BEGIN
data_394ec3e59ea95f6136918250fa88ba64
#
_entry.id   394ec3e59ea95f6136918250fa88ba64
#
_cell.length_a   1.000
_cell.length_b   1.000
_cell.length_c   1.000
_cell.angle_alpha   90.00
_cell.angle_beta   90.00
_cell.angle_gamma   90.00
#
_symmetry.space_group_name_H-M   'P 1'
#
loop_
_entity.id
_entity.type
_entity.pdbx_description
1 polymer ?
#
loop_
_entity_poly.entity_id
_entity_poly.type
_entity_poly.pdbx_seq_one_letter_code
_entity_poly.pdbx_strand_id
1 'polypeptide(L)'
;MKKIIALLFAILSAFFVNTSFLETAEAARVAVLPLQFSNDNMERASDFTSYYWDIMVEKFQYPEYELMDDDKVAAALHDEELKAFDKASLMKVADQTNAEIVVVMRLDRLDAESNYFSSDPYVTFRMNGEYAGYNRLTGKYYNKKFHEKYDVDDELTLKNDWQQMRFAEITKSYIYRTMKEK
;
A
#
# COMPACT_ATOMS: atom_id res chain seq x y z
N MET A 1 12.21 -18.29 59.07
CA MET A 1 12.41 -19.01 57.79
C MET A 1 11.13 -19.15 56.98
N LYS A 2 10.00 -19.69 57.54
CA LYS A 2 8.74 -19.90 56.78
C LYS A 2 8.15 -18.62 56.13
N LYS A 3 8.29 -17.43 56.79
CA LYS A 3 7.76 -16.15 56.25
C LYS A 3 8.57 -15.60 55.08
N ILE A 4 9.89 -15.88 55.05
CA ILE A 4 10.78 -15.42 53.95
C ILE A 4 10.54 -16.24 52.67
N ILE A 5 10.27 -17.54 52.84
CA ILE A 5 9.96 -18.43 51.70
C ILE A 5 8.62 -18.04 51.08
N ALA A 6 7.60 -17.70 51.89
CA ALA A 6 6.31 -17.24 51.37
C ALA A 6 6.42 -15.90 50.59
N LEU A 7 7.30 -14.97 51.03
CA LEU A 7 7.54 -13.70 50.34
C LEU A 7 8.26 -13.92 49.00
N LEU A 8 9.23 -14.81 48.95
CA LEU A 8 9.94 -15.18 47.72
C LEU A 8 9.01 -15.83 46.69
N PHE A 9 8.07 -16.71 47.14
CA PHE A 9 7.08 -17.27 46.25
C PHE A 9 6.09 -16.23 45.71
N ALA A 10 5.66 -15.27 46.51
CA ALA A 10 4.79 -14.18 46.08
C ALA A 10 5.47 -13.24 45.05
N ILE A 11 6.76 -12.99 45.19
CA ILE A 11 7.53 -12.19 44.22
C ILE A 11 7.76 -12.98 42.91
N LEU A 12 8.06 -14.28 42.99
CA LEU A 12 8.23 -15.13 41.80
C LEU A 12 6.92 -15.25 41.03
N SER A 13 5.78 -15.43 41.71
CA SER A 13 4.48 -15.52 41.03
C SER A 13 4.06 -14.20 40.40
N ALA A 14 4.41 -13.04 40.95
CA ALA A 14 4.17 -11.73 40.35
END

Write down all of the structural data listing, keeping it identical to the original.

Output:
data_394ec3e59ea95f6136918250fa88ba64
#
_entry.id   394ec3e59ea95f6136918250fa88ba64
#
_cell.length_a   1.000
_cell.length_b   1.000
_cell.length_c   1.000
_cell.angle_alpha   90.00
_cell.angle_beta   90.00
_cell.angle_gamma   90.00
#
_symmetry.space_group_name_H-M   'P 1'
#
loop_
_entity.id
_entity.type
_entity.pdbx_description
1 polymer ?
#
loop_
_entity_poly.entity_id
_entity_poly.type
_entity_poly.pdbx_seq_one_letter_code
_entity_poly.pdbx_strand_id
1 'polypeptide(L)'
;MKKIIALLFAILSAFFVNTSFLETAEAARVAVLPLQFSNDNMERASDFTSYYWDIMVEKFQYPEYELMDDDKVAAALHDEELKAFDKASLMKVADQTNAEIVVVMRLDRLDAESNYFSSDPYVTFRMNGEYAGYNRLTGKYYNKKFHEKYDVDDELTLKNDWQQMRFAEITKSYIYRTMKEK
;
A
#
# COMPACT_ATOMS: atom_id res chain seq x y z
N MET A 1 12.21 -18.29 59.07
CA MET A 1 12.41 -19.01 57.79
C MET A 1 11.13 -19.15 56.98
N LYS A 2 10.00 -19.69 57.54
CA LYS A 2 8.74 -19.90 56.78
C LYS A 2 8.15 -18.62 56.13
N LYS A 3 8.29 -17.43 56.79
CA LYS A 3 7.76 -16.15 56.25
C LYS A 3 8.57 -15.60 55.08
N ILE A 4 9.89 -15.88 55.05
CA ILE A 4 10.78 -15.42 53.95
C ILE A 4 10.54 -16.24 52.67
N ILE A 5 10.27 -17.54 52.84
CA ILE A 5 9.96 -18.43 51.70
C ILE A 5 8.62 -18.04 51.08
N ALA A 6 7.60 -17.70 51.89
CA ALA A 6 6.31 -17.24 51.37
C ALA A 6 6.42 -15.90 50.59
N LEU A 7 7.30 -14.97 51.03
CA LEU A 7 7.54 -13.70 50.34
C LEU A 7 8.26 -13.92 49.00
N LEU A 8 9.23 -14.81 48.95
CA LEU A 8 9.94 -15.18 47.72
C LEU A 8 9.01 -15.83 46.69
N PHE A 9 8.07 -16.71 47.14
CA PHE A 9 7.08 -17.27 46.25
C PHE A 9 6.09 -16.23 45.71
N ALA A 10 5.66 -15.27 46.51
CA ALA A 10 4.79 -14.18 46.08
C ALA A 10 5.47 -13.24 45.05
N ILE A 11 6.76 -12.99 45.19
CA ILE A 11 7.53 -12.19 44.22
C ILE A 11 7.76 -12.98 42.91
N LEU A 12 8.06 -14.28 42.99
CA LEU A 12 8.23 -15.13 41.80
C LEU A 12 6.92 -15.25 41.03
N SER A 13 5.78 -15.43 41.71
CA SER A 13 4.48 -15.52 41.03
C SER A 13 4.06 -14.20 40.40
N ALA A 14 4.41 -13.04 40.95
CA ALA A 14 4.17 -11.73 40.35